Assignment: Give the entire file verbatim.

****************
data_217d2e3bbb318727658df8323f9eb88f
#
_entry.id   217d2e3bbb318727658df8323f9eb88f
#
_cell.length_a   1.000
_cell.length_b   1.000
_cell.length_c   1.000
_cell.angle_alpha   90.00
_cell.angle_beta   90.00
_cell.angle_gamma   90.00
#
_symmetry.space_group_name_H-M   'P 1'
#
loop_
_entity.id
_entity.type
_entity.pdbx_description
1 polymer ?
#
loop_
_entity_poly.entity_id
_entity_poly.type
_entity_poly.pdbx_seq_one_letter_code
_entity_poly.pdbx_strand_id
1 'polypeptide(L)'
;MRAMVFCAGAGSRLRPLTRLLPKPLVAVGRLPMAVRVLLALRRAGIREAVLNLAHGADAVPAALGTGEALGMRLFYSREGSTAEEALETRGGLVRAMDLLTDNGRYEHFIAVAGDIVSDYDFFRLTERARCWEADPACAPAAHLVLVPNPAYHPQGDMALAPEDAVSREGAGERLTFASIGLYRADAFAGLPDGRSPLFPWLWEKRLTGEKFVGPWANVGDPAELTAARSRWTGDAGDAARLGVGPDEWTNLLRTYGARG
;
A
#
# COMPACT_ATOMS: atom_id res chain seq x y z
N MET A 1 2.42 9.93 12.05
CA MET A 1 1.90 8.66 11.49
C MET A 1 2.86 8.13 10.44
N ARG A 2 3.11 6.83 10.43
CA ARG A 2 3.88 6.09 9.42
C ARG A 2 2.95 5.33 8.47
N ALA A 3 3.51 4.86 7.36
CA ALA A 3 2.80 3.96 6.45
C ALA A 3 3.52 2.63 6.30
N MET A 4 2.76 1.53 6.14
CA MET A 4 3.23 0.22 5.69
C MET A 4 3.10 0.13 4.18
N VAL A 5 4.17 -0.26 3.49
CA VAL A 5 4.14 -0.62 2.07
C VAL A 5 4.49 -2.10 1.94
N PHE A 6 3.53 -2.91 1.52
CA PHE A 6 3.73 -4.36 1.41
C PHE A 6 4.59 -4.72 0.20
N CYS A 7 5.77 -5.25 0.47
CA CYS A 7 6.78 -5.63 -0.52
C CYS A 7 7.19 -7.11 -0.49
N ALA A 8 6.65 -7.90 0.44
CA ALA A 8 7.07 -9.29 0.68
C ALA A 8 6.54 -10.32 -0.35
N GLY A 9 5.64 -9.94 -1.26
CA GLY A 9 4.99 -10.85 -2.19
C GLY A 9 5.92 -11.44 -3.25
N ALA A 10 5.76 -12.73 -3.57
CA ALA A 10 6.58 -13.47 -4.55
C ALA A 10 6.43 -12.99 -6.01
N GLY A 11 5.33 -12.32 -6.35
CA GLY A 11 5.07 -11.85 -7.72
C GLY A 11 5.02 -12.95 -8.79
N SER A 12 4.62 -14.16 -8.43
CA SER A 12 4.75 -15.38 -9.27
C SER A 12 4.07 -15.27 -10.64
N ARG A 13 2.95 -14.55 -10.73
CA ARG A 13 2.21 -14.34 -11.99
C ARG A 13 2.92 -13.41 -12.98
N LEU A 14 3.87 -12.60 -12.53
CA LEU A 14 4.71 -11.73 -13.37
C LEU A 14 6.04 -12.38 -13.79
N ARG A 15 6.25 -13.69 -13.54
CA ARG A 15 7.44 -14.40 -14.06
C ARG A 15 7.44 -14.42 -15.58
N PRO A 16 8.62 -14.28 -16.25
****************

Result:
data_217d2e3bbb318727658df8323f9eb88f
#
_entry.id   217d2e3bbb318727658df8323f9eb88f
#
_cell.length_a   1.000
_cell.length_b   1.000
_cell.length_c   1.000
_cell.angle_alpha   90.00
_cell.angle_beta   90.00
_cell.angle_gamma   90.00
#
_symmetry.space_group_name_H-M   'P 1'
#
loop_
_entity.id
_entity.type
_entity.pdbx_description
1 polymer ?
#
loop_
_entity_poly.entity_id
_entity_poly.type
_entity_poly.pdbx_seq_one_letter_code
_entity_poly.pdbx_strand_id
1 'polypeptide(L)'
;MRAMVFCAGAGSRLRPLTRLLPKPLVAVGRLPMAVRVLLALRRAGIREAVLNLAHGADAVPAALGTGEALGMRLFYSREGSTAEEALETRGGLVRAMDLLTDNGRYEHFIAVAGDIVSDYDFFRLTERARCWEADPACAPAAHLVLVPNPAYHPQGDMALAPEDAVSREGAGERLTFASIGLYRADAFAGLPDGRSPLFPWLWEKRLTGEKFVGPWANVGDPAELTAARSRWTGDAGDAARLGVGPDEWTNLLRTYGARG
;
A
#
# COMPACT_ATOMS: atom_id res chain seq x y z
N MET A 1 2.42 9.93 12.05
CA MET A 1 1.90 8.66 11.49
C MET A 1 2.86 8.13 10.44
N ARG A 2 3.11 6.83 10.43
CA ARG A 2 3.88 6.09 9.42
C ARG A 2 2.95 5.33 8.47
N ALA A 3 3.51 4.86 7.36
CA ALA A 3 2.80 3.96 6.45
C ALA A 3 3.52 2.63 6.30
N MET A 4 2.76 1.53 6.14
CA MET A 4 3.23 0.22 5.69
C MET A 4 3.10 0.13 4.18
N VAL A 5 4.17 -0.26 3.49
CA VAL A 5 4.14 -0.62 2.07
C VAL A 5 4.49 -2.10 1.94
N PHE A 6 3.53 -2.91 1.52
CA PHE A 6 3.73 -4.36 1.41
C PHE A 6 4.59 -4.72 0.20
N CYS A 7 5.77 -5.25 0.47
CA CYS A 7 6.78 -5.63 -0.52
C CYS A 7 7.19 -7.11 -0.49
N ALA A 8 6.65 -7.90 0.44
CA ALA A 8 7.07 -9.29 0.68
C ALA A 8 6.54 -10.32 -0.35
N GLY A 9 5.64 -9.94 -1.26
CA GLY A 9 4.99 -10.85 -2.19
C GLY A 9 5.92 -11.44 -3.25
N ALA A 10 5.76 -12.73 -3.57
CA ALA A 10 6.58 -13.47 -4.55
C ALA A 10 6.43 -12.99 -6.01
N GLY A 11 5.33 -12.32 -6.35
CA GLY A 11 5.07 -11.85 -7.72
C GLY A 11 5.02 -12.95 -8.79
N SER A 12 4.62 -14.16 -8.43
CA SER A 12 4.75 -15.38 -9.27
C SER A 12 4.07 -15.27 -10.64
N ARG A 13 2.95 -14.55 -10.73
CA ARG A 13 2.21 -14.34 -11.99
C ARG A 13 2.92 -13.41 -12.98
N LEU A 14 3.87 -12.60 -12.53
CA LEU A 14 4.71 -11.73 -13.37
C LEU A 14 6.04 -12.38 -13.79
N ARG A 15 6.25 -13.69 -13.54
CA ARG A 15 7.44 -14.40 -14.06
C ARG A 15 7.44 -14.42 -15.58
N PRO A 16 8.62 -14.28 -16.25